BIXPY JET DRIVE WHEN FITTED TO THE FEELFREE LURE 11.5 KAYAK
After a full fishing season of use in both estuary and fresh water lakes and in a full range of weather conditions, I feel able to offer some comments and observations regarding a Bixpy Jet Drive when fitted to the Feelfree Lure 11.5 Kayak.
I opted to mount the device on the rudder reasoning that it would assist manoeuvrability, but had reservations about attaching it to the factory fitted narrow blade rudder that came with the craft. My solution was to fit it to a Viking Angler rudder with its ‘up lift’ mechanism (as per my expectation this provided a more substantial fixing whilst preserving much of the rudders’ function). The install called for a 10mm rebore of the existing rudder gudgeon pin hole to free up the swivel (just dropped the slightly wider drill bit down the existing hole). In addition I housed out the new blade to the Bixpy profile in order to recess the unit and gain better clearance over submerged objects. The drive presently sits about 200 mm or 8 inch below the water line and the whole system is steered using the original footrest toe controls. Under power I estimate that I can turn the craft inside a 10 metre, 30 foot circle. My kayak tracks perfectly and there is no perceivable front t o back imbalance.
Perhaps I should describe the rudder system in a little greater detail as I consider it a success.
I have two bungee cords running from either side of the rear gear track raised metal eyelets to the rudder’s armature to automatically centre the blade when the steering is relaxed.
I ran a new larger diameter paracord through a cleat and a sequence of rear track eyelets to a point where I added a free running micro pulley before crossing the stern to a fixing. The pulley has a detachable connection to the ‘up-haul and always rides in the centre of the triangulation such that it enables me to raise and lower the whole rudder/drive out of the water whilst keeping it square to the back. I now use the original rudder cord (redirected through the rear moulded handle and diving down to the lower leading edge of the blade) to supply downward pressure for a proper deployment and to enable it to be locked down in reverse (I haven’t needed it yet as the rudder deploys under the weight of the motor and the up-haul works perfectly well).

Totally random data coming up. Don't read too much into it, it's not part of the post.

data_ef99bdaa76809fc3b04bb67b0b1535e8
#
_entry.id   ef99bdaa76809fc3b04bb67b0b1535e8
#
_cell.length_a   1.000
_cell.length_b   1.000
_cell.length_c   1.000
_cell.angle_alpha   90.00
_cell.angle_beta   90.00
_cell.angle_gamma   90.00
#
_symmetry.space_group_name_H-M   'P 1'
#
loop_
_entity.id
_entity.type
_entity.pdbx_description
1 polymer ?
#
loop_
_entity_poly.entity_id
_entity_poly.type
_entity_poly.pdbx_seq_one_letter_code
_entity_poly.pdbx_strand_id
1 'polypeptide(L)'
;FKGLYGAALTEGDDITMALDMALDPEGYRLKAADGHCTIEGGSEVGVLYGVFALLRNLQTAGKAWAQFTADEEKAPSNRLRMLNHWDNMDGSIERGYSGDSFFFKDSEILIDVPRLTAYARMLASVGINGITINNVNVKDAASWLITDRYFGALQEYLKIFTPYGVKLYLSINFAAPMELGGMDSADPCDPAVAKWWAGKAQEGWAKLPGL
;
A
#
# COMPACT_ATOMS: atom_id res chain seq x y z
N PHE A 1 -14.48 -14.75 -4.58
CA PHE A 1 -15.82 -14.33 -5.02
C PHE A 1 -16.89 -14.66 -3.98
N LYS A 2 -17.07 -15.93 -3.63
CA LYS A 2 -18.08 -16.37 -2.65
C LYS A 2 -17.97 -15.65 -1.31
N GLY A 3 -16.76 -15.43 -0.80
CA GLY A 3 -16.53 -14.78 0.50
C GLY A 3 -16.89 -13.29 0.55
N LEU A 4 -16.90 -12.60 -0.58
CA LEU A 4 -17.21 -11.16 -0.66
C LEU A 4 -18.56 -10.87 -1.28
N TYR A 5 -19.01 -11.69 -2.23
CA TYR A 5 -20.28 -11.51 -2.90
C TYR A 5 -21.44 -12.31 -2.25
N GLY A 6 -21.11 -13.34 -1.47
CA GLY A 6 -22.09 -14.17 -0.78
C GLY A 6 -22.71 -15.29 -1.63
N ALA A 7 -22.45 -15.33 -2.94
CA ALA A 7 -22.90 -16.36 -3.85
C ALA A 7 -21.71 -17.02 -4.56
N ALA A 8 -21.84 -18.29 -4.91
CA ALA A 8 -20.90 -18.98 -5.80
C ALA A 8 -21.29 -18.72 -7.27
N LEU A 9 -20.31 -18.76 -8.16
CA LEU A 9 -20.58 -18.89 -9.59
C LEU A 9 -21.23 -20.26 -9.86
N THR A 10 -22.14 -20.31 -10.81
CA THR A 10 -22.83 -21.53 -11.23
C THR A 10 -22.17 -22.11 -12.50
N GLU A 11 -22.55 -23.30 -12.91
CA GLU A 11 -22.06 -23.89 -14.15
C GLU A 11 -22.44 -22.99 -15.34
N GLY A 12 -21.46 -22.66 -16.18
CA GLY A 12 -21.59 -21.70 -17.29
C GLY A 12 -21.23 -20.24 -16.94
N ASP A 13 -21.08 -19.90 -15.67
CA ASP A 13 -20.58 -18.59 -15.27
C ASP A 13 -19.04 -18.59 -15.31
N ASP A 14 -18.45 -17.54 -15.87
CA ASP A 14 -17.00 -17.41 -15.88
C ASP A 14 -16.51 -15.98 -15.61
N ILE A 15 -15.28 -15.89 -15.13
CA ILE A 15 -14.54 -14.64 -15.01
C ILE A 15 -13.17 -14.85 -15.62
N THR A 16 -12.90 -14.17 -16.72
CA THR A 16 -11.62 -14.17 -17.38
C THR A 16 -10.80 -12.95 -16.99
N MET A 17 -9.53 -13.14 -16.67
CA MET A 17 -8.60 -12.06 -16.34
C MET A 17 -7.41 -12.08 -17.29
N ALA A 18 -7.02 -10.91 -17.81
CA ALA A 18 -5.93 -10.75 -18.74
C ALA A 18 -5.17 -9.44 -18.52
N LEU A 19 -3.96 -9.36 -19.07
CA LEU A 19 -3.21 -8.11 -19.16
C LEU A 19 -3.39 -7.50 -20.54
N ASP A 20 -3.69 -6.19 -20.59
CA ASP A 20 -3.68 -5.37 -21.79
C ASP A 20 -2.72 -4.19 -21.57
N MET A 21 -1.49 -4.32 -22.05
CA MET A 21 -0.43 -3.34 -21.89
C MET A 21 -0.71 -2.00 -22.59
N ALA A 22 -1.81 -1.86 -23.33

As to the Bixpy Drive system? I love it. This is a quality product that has yet to disappoint.
I intended to use the device to augment paddling, and provide a measure of safety, but confess that so far I have used it almost exclusively. I even land the kayak by powering up and then lifting the drive clear and shutting it down as I beach the craft.
I have yet to run out of power in my many three to four hour excursions and in spite of putting the unit through its paces. The battery has never been fully exhausted and recharges over a lunch break though I haven’t timed it.
I have learned that the greater part of the ‘through the water speed’ is obtained in the first 5 button range with almost 1 kmph per click. Button clicks 4 to 6 achieve a satisfying trolling speed of between 4.2 and 4.8 kmph (2.6 to 3.0 mph, or walking pace) with a very economical power drain. Between clicks 6 and 9 there is a diminishing return for the power applied. With the Feelfree, it tops out about 6 kmph (3.8 mph) depending on the wind and current. In still water conditions it approaches 7 kmph (4.4 mph) and with a tail wind achieves it. The Feelfree has a considerable displacement so the drive, even in mid range, tends to exceed my regular paddling speeds over an extended distance. All speeds are subject to the accuracy of a GPS estimate.
Wearing the radio controller on the wrist can lead to frustration when trying to reach for tackle and deal with other gear and it is all too easily tripped in the process. My solution was to place it on a lanyard and wear it either around my neck, or strapped it to my PDF.
Improvements to my system
A difficulty that is perhaps specific to my arrangement and craft, involves the length of the standard Bixpy power cable. It is just a little too short at 1.4 metres to enable the battery to be brought forward under the seat sufficient to view the LED power level indicators, or deal with a connection. Even 1.5, ideally 1.8 metre would make a difference.
One minor criticism of the Bixpy Drive system.
The angular design of the battery case does not facilitate cable connection; particularly when fingers are cold.
I can’t speak too highly of Bixpy, its product and its service (any business that will go beyond its online system to supply back-up parts to remote Tasmania deserves praise.